Christ, as the 'Doctor of souls', taught the original therapeutic form of Christianity which healed the fallen human psyche and opened the paths to Theosis. That Tradition, first planted as a seed in pagan Europe, took form in practical transformation leading to the sanctity known in the early Church as 'Theosis', a fulfillment little known in our Western world, which yet still exists today among the more devout Christians in the Eastern Church, particularly in some monasteries, but even there, today, not everyone understands it or follows the path it has mapped out for them. Even there, since a recent Greek government reduced the religious curriculum of the schools, and because of a constant interchange of University teachers between the USA and the Orthodox world, Western educational principles are now being rapidly adopted in an Eastern Christendom strongly integrated in a multinational commercial economy.
     In addition, certain accidents of history, beginning during the breakup of the Roman Empire in its original form, have meant that few of the basic writings of that traditional form of Christianity were readily available in the west until the 17th Century or later. Those that did make the journey westward mostly arrived changed beyond recognition, so that what of that original tradition survived was barely enough to provide the strong substructure of evidence that, in the original Eastern Church, still supports the truth of those teachings, at least for those who will go out of their way to look for them.
      Without the individuals who search for the original meaning, almost entirely dependent in the East on the monastic world, the special faculties of the trained nous become a hobby; the object of a parlor-game; a search for something lost or secret, instead of what they once were: a civilizing force that for hundreds of years drove the growth of a civilization and an Empire.
      One clue to this search has been left in plain sight, as might happen in a children's party-game, but even so, nobody recognizes it. In the Greek of early centuries, and certainly in the Greek used by Saint Paul, the single word 'psyche' means several things which we now think of as entirely different from one another. It means 'life', in the sense of 'the life we live', and at the same time it also refers to the changing life-processes which we more often understand as 'mind', and many of which we study under the name of 'psychology'.
When our minds become incoherent, our minds become incoherent - or is it the other way round. Today, in our Western civilisation, many problems stem from the fact that the relation between the outer, descriptive psychology and our inner psychology, learned only by attending to what happens within us, is not correctly balanced. This situation has led us - individually and collectively - to a kind of mental blindness in which we become totally unaware of certain kinds of knowledge - not just to its idea, but to the evidence which we see and yet don't see, know yet do not know it; an imagined blindness, in which we think that we do not know things that we actually know very well; the only reason for this being that we have never learned to put them into our more local forms of words.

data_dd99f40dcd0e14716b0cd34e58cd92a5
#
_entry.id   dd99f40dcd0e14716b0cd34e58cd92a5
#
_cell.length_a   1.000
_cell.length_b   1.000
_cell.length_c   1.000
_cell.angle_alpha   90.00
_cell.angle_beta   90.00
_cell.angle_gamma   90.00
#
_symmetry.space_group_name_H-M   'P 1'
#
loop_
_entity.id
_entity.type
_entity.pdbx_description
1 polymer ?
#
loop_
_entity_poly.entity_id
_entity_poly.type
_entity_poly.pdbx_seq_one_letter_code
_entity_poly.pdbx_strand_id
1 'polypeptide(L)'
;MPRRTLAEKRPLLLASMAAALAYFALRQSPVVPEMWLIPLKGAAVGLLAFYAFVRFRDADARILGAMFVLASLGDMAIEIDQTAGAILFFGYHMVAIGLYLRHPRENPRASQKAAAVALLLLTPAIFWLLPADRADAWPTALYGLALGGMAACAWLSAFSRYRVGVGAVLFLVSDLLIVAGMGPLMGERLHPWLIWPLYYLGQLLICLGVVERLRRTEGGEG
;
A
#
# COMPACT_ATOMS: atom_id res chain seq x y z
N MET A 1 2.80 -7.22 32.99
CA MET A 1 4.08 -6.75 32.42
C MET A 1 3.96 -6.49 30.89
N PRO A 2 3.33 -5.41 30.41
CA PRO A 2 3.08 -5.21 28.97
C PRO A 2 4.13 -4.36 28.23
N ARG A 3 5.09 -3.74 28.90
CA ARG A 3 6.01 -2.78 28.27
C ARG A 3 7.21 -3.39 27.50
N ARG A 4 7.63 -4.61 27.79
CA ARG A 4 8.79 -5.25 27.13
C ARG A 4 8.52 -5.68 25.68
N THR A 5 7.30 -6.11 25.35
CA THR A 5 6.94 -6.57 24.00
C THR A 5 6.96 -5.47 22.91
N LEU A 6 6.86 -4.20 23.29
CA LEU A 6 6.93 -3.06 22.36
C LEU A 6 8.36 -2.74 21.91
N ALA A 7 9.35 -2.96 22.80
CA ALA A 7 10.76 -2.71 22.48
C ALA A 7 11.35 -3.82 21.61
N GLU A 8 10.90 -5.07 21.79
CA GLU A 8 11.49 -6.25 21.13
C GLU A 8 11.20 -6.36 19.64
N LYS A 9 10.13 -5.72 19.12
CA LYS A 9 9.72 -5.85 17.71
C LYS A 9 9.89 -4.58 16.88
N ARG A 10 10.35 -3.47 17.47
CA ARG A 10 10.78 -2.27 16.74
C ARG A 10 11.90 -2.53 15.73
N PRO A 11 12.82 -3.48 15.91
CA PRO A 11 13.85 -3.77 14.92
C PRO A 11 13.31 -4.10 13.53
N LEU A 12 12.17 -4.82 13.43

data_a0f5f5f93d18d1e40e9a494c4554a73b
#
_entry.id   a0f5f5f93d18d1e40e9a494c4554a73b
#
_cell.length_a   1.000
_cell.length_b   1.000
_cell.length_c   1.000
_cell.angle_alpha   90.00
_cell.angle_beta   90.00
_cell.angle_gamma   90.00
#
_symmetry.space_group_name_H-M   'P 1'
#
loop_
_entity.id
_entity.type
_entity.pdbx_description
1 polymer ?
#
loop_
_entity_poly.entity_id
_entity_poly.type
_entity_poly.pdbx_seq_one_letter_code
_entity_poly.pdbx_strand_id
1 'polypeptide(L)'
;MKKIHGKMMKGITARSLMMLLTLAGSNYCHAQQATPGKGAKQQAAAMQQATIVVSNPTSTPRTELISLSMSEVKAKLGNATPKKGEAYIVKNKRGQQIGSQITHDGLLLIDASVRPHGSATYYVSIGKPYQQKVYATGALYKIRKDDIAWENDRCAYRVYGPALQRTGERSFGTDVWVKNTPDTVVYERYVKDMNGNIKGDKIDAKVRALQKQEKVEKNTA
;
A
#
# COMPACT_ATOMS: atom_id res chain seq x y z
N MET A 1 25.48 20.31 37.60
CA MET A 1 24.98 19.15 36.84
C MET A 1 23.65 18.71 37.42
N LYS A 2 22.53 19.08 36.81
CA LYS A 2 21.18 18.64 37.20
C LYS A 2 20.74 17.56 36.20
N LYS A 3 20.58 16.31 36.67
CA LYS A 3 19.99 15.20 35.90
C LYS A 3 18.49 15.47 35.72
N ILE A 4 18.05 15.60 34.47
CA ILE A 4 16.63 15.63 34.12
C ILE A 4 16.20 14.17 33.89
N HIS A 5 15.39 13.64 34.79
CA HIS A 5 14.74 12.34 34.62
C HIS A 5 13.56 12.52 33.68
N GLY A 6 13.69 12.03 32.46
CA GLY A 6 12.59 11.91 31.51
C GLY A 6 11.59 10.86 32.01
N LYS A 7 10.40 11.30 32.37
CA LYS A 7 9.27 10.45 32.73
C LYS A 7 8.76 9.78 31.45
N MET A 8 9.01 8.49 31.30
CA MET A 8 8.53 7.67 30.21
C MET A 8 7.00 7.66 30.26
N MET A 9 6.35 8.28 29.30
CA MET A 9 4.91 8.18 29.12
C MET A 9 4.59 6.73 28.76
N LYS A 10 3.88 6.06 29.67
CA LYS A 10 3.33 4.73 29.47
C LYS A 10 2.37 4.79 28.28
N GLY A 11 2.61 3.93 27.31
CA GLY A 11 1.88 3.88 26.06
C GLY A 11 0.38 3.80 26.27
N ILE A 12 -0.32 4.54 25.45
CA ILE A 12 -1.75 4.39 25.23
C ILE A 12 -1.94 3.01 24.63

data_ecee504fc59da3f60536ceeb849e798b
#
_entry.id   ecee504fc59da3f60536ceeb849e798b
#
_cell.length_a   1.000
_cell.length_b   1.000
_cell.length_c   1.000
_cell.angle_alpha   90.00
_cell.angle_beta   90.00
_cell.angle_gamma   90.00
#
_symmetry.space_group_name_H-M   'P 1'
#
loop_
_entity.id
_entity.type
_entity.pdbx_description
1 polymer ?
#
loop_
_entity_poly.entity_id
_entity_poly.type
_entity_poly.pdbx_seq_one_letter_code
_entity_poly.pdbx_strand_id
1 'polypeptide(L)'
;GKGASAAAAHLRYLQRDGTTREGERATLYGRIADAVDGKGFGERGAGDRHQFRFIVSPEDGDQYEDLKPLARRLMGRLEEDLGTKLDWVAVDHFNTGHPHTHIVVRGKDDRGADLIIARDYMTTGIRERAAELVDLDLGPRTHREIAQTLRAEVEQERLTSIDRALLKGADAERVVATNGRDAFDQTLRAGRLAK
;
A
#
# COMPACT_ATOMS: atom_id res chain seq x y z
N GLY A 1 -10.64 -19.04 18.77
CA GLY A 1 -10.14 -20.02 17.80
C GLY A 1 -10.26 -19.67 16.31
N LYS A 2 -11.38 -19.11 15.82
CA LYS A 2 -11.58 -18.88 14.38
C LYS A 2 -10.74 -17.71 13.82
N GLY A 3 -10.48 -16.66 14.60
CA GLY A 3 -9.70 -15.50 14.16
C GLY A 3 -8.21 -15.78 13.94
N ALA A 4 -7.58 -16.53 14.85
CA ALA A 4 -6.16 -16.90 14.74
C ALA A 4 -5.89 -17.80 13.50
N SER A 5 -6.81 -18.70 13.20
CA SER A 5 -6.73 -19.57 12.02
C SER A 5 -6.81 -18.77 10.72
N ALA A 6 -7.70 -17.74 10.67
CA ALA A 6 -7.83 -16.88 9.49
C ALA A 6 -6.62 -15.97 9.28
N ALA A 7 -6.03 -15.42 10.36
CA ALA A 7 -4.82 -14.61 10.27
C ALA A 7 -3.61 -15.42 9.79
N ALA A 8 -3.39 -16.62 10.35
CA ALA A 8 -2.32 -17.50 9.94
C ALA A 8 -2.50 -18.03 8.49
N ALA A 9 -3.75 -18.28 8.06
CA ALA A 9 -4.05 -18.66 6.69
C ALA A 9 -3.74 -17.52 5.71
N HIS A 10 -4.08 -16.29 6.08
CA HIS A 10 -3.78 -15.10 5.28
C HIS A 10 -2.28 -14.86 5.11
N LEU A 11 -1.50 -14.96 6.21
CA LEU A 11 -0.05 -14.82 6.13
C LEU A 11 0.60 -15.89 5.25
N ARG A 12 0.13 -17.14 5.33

This in turn leads to one or other of two kinds of difficulty, sometimes with swings between the one and the other. These are:

1. Suppression of mental energies, due to too rigid or insensitive outer control, or ..
   2. Uncontrolled eruption of uncontrolled and previously suppressed energies.

      Years of research have now proved to us that the original effectiveness of the Christian religion was an esoteric core-teaching from Saint Paul in response to the Gospel which was then further developed - during the first Christian Millennium - by the early saints of the Orthodox Church. At one time, that teaching consistently created new saints from the best of its students, and the presence of those saints became the living core of the Christian civilization. But as will be explained later, the greater part of the original esoteric message of that teaching never reached the West. Instead, the incomplete Western form of theological thought is now powerfully influencing the Christian East. The esoteric message of the saints is still taught today only in and around a few monasteries on the Eastern edge of the Christian world, while the civilization formed by that earlier Christianity is changing as a result.
      As Boris Mouravieff wrote about the search for the Christian Gnosis: The labourer is worthy of his wage. In this inner tradition, the wage itself is inner. The basic conclusions are that: Christianity possesses a medicine that heals the human psyche; but we have to make our own efforts if it is to succeed.
      This medicine of Christ is the grace of God, but like many medicines, it must be combined with a therapeutic regime, a program of study and practice, so that together, grace and effort act directly in the lives of the student. This is not an attempt to describe what I actually do but to explain what Palamas taught and what St. Paul taught against a patristic Christian framework.